First off, having a ‘per tree’ carbon sequestration figure is not actually very useful. Planting specifically for carbon sequestration takes place over very large areas, and it is only at such scales that these projects make sense. As such, ‘per tree’ values are rarely attributed in the available literature. Furthermore, depending on the tree species of interest, the time period, the climate and the soil type, sequestration values will vary considerably. So narrowing down a possible range soon becomes a complex task.
During my research, I have delved into the available literature, with an aim to identify yearly carbon sequestration rates ‘per tree’ or ‘per hectare’ of forest. I targeted three regions in my search: Eastern Africa, Southern Africa and the Sahel, while also researching popular agroforestry trees such as Grevillea robusta. As expected, I found that determining sequestration values for individual trees was not practical. Yet for the regions above, tentative figures were identified.
For Eastern Africa, the carbon sequestration rate per hectare per year (Kg C ha-1 year-1) ranged from 500-3,000, encompassing agroforestry (e.g. intensification of windrows and tree biomass) and forest restoration. Sequestration rates for agroforestry and low-density planting and restoration in the Sahel ranged from 220 to 770. In Southern Africa, values ranged from 500-1,200 for natural woodland regeneration, agroforestry and plantations. A list of primary references has been provided below, with approximately ten other (secondary) journals and reports not included.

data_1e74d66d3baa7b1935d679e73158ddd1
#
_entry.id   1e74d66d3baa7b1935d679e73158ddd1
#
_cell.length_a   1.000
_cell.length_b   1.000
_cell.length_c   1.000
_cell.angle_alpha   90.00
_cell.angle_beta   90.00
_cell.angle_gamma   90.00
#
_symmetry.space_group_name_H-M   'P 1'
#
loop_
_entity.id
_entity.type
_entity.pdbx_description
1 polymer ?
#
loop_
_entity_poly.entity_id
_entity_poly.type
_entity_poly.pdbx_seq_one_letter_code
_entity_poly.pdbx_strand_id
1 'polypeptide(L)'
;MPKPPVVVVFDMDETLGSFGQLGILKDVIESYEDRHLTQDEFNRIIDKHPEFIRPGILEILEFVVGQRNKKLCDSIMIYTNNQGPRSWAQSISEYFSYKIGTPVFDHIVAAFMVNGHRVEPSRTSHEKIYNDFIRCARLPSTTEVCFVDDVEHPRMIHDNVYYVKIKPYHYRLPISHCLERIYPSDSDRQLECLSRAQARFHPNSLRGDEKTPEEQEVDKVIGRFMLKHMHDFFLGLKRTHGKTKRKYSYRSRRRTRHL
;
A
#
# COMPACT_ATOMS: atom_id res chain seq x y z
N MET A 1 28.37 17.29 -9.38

Other organisations similar to ITF were explored to see how they dealt with the issue of tree planting and carbon sequestration. An interesting example is Tree-Nation, who display annual carbon sequestration rates for individual tree species on their website (e.g. https://tree-nation.com/projects/20-million-trees-for-kenyas-forests/species). A simplified approach is taken, where the lifetime CO2 offset of the tree is divided by its maximum growth period to get a CO2 value ‘per year’.
Although carbon sequestration is a complex area, we have tried to calculate a sensible figure for our Centenary Campaign. With a number of different scenarios present on Mt Kenya, we think that an overall offset value of 4kg C/ tree/ year can be set for the first 20 years, after which the rate of carbon sequestration will decrease.
If this is an area of interest for you and you have knowledge of more definitive figures or evidence, please don’t hesitate to contact us.